Court reporting is a competitive industry. Firms have many different fee structures and some may attempt to attain business without divulging all the facts. So how do you know what you’re really paying for your deposition services?
Before you book a court reporter, ask the court reporting firm these four questions:
How many lines per page will the transcript be, how wide are the margins, and what size font do you use?
If you take a moment to compare different court reporting firms’ transcripts you will probably notice some transcripts are 22 lines and some are 25 lines even though the word count is the same.
Does that mean you are getting more bang for your buck at 25 lines? Not necessarily.
You may be paying more for a transcript just due to the margins on the page. Wider margins force more lines – which you will be charged for.Likewise, paragraphing plays an important role in the cost of a transcript.
For example, if the court reporter transcribes the following exchange like this:
- Did you go to the store?
I don’t like that store.
Transcribing the exchange like this (“I don’t like that store” as a new paragraph), the court reporter gains an extra line, even though the additional paragraph is unnecessary. Doing this multiple times throughout the deposition will increase the number of pages and, thus, the cost to you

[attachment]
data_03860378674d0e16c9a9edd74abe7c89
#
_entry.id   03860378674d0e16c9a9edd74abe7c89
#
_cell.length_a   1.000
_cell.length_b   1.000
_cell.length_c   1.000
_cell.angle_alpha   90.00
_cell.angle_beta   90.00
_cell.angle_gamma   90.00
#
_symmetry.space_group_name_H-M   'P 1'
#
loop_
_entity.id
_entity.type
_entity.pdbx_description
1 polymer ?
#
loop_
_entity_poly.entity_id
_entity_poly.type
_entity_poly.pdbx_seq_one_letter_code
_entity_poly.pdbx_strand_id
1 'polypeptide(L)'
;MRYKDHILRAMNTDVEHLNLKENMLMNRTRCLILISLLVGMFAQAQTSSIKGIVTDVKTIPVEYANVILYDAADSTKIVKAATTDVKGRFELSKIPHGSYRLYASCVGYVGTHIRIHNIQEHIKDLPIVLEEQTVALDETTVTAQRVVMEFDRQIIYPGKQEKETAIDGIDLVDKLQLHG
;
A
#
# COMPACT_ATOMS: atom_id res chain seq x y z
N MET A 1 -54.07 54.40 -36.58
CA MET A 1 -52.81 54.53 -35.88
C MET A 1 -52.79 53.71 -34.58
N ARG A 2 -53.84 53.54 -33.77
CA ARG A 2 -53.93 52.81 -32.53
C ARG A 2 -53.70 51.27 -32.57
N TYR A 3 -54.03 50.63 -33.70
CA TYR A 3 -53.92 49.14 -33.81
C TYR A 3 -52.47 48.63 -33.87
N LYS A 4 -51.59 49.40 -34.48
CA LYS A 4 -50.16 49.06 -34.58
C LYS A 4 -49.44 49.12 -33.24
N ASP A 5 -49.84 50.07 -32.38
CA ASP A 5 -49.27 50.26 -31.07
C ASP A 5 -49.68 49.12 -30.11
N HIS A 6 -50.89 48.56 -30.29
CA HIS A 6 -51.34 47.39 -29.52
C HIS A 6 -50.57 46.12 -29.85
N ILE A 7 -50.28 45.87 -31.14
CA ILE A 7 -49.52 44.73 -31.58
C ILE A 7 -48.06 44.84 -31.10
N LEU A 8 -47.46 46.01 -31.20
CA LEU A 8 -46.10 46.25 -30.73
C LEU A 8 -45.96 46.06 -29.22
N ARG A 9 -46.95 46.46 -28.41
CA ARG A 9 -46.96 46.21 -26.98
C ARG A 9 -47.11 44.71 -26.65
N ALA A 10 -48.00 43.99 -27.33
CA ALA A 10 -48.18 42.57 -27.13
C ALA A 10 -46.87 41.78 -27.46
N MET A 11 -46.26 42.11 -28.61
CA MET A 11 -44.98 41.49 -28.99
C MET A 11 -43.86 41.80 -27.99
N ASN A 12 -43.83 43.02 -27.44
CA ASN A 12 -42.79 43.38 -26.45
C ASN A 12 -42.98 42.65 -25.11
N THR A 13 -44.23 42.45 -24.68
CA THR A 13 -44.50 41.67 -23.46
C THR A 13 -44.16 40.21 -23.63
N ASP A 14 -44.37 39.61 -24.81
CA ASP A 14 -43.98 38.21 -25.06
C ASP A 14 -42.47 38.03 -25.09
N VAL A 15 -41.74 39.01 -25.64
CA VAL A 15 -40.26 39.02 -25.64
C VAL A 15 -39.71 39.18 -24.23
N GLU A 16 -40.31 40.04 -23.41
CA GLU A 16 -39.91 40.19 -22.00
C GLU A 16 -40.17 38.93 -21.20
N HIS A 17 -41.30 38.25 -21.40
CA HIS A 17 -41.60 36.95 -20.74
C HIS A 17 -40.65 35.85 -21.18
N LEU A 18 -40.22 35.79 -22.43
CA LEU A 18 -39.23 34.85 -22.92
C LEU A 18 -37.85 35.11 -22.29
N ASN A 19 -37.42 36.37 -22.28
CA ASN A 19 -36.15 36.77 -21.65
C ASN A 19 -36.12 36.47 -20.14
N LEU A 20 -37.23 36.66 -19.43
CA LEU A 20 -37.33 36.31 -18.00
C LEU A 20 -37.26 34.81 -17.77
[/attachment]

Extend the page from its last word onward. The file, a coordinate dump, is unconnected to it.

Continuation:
Will I be charged an appearance fee as well as the cost of the transcript?
Some regions charge an appearance fee plus pages for depositions; however, you might not be told that up front. If you are quoted what seems to be a low page rate compared to other court reporting firms in the vicinity, ask if there is an appearance fee in addition to the page rate.
Is there an extra cost for a condensed transcript or word index?
This is a great question to ask! Not only do many firms charge extra for this add-on service, they charge a per-page rate for it. This means that, instead of paying a flat fee to deliver the condensed and index, you could be charged an additional sum for every page of transcript.
How will exhibits be handled?
It is important to hire a court reporting firm located where the deposition will be conducted when it comes to exhibits and cost. Why?
At the conclusion of the deposition, if counsel wants exhibits attached to the transcript, the court reporter becomes the custodian and retains the exhibits. If the court reporter resides in Washington, D.C. but the firm you hire is headquartered in California, the court reporter will have to send the exhibits there, incurring additional costs for shipping.
Asking these questions before you hire a court reporter will save you from unpleasant surprises when you open the invoice. At Misty Klapper& Associates we believe hidden fees are bad for our clients and for us. That’s why we always deal with our clients with transparency and we never “pad” our bills. Ask and we shall tell! Our clients always know up front what they’re paying for.
You should expect nothing less when you hire a court reporter!